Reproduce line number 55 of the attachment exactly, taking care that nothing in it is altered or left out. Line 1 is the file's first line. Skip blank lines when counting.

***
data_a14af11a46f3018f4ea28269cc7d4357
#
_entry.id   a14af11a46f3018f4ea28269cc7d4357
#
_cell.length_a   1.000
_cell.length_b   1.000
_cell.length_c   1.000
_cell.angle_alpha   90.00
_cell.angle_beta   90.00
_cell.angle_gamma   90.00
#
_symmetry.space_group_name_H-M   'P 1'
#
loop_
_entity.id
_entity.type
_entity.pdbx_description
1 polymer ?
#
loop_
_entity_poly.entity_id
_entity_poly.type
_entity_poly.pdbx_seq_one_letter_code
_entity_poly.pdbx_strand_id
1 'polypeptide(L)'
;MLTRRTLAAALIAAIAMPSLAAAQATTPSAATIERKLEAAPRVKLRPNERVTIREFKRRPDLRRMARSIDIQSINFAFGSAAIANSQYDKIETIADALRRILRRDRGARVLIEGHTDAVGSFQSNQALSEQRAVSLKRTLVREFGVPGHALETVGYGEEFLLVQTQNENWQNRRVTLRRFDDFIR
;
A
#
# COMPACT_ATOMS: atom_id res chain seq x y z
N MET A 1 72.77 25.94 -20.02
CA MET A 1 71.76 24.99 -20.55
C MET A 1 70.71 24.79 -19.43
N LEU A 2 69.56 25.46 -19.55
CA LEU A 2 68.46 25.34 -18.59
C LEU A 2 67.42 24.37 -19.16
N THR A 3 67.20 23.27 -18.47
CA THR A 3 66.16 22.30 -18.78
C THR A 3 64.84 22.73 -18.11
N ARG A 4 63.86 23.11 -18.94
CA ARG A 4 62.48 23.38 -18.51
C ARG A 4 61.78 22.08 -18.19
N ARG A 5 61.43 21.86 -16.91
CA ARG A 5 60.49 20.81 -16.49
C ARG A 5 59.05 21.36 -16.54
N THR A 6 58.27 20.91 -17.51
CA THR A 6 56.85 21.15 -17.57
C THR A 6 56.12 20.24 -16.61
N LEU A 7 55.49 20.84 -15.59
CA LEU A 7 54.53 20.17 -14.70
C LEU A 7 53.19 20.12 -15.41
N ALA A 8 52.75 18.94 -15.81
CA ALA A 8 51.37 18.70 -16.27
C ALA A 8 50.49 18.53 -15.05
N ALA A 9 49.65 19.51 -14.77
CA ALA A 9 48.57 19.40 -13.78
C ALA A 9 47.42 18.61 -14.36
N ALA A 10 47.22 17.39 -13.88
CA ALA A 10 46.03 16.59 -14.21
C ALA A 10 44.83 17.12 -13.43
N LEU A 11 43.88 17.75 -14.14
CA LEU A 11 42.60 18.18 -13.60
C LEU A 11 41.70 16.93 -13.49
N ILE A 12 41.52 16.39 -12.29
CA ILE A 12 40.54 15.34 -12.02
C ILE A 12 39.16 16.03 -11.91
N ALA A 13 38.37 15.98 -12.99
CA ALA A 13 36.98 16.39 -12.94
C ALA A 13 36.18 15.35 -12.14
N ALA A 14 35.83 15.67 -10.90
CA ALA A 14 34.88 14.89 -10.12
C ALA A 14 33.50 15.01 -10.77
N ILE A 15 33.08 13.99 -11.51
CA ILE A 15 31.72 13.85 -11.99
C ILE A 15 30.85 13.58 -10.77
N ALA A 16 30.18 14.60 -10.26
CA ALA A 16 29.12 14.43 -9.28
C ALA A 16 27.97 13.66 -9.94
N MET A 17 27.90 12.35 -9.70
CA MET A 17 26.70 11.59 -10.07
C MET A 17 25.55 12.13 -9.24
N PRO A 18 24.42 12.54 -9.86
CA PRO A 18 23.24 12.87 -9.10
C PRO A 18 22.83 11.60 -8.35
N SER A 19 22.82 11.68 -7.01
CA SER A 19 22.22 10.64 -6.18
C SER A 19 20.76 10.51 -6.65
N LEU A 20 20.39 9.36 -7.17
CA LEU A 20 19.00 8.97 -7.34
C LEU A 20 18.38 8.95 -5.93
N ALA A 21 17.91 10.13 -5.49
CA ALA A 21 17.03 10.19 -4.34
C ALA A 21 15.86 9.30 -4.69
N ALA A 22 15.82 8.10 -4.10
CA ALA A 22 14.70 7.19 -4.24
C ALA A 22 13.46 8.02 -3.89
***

N ALA A 9 49.65 19.51 -14.77